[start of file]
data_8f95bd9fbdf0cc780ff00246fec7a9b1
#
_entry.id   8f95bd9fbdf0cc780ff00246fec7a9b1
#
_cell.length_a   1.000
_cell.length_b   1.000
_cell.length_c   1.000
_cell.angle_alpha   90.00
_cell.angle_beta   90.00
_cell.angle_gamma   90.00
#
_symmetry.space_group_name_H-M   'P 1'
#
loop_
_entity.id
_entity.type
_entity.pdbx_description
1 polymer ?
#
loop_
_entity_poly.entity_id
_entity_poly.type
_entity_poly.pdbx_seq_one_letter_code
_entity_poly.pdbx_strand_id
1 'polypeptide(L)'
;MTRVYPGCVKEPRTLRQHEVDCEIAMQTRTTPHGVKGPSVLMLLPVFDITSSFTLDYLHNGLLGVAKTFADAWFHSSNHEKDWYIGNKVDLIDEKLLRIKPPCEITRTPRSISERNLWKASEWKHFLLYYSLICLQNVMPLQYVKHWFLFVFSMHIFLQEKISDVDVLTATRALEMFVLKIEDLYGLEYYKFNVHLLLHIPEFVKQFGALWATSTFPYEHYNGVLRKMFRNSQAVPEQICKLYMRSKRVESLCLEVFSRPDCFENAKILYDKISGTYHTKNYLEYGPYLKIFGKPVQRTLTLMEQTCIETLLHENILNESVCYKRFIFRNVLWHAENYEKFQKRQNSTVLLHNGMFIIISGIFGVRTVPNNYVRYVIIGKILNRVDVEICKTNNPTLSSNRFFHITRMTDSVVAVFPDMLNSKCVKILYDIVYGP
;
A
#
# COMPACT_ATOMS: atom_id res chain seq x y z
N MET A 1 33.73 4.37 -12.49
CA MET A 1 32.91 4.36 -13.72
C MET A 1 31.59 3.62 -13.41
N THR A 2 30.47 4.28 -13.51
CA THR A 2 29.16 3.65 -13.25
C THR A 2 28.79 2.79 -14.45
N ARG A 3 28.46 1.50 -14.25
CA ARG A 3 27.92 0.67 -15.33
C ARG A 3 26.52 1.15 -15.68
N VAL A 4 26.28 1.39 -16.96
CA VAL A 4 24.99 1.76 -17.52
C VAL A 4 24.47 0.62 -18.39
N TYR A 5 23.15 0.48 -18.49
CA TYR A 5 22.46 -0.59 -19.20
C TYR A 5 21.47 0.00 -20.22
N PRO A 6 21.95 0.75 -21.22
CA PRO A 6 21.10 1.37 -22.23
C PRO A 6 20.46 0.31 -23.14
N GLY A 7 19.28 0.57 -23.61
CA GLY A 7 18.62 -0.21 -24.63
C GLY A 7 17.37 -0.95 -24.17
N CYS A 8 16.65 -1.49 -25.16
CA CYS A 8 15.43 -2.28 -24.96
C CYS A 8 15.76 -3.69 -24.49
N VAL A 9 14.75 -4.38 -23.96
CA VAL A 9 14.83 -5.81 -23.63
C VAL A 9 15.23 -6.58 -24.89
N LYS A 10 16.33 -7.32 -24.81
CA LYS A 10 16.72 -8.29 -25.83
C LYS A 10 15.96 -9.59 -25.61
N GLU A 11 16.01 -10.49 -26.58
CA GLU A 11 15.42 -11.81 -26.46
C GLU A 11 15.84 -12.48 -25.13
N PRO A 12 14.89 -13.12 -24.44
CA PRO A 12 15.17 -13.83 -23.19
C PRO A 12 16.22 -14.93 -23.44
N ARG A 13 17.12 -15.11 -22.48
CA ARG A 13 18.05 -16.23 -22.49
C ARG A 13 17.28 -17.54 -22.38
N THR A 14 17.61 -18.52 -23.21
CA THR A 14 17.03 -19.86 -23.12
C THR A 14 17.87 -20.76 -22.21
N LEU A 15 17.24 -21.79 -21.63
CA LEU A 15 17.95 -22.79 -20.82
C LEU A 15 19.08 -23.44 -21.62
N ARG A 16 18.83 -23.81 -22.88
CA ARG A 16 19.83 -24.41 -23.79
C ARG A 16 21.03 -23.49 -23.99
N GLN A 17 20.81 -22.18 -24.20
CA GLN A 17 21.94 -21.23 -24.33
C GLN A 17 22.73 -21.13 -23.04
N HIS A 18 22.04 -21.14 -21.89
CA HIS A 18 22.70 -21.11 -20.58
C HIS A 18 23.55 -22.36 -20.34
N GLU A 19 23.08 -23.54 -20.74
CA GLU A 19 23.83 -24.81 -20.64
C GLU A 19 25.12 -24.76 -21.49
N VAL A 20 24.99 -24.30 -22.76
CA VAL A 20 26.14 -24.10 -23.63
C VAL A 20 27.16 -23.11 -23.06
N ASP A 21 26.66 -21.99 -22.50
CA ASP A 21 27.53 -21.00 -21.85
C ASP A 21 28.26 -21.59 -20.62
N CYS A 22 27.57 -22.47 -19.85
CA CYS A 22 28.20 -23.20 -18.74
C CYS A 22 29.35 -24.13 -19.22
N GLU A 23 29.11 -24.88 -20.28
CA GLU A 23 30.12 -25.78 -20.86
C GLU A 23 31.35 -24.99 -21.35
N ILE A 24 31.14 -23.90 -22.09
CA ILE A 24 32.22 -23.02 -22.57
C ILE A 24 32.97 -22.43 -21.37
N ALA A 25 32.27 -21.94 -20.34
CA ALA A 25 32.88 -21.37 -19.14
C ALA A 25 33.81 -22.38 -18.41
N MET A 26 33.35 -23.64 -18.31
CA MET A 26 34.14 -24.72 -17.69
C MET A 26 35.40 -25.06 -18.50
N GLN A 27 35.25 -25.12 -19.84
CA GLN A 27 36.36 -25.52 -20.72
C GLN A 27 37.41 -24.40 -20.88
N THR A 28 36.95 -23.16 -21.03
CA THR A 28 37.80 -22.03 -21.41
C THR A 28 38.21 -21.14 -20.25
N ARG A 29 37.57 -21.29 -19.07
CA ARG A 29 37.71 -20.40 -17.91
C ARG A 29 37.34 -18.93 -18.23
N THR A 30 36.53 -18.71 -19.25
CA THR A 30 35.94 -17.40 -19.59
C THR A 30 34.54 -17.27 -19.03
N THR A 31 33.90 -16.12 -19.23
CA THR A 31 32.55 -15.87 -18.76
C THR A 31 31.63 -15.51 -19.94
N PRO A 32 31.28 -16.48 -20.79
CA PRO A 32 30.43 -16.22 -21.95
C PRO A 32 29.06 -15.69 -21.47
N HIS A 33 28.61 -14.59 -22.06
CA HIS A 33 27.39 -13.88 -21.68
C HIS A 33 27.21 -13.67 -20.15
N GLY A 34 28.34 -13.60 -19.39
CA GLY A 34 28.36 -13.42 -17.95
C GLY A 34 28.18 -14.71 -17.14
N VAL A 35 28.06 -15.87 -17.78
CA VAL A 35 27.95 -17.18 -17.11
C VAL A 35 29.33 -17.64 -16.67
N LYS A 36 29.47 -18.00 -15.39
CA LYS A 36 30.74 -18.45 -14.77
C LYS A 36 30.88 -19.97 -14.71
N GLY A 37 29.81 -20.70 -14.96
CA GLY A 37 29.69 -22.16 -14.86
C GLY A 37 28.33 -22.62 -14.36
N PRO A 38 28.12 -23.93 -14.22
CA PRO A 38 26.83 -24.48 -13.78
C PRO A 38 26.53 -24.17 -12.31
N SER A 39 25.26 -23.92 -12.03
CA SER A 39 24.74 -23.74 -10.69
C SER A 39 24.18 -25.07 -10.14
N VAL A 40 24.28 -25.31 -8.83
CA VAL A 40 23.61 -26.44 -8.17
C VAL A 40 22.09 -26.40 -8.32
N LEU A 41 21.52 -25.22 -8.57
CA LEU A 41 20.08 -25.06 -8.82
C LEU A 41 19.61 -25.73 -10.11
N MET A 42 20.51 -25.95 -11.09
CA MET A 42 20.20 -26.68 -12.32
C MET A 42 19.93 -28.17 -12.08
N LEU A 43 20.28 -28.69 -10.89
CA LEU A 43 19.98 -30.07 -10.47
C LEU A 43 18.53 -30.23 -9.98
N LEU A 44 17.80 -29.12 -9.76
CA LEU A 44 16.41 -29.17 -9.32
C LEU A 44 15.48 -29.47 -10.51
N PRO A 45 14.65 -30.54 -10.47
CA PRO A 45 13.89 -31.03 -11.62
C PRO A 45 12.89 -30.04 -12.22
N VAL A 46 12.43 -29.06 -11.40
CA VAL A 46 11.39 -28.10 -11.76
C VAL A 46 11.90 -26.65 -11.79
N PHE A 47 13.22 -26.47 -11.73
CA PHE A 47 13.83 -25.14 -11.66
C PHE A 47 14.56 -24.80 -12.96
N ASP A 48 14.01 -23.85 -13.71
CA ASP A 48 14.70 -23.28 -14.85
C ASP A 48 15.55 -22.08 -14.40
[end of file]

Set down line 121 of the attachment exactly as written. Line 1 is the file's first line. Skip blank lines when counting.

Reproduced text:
N THR A 31 33.90 -16.12 -19.23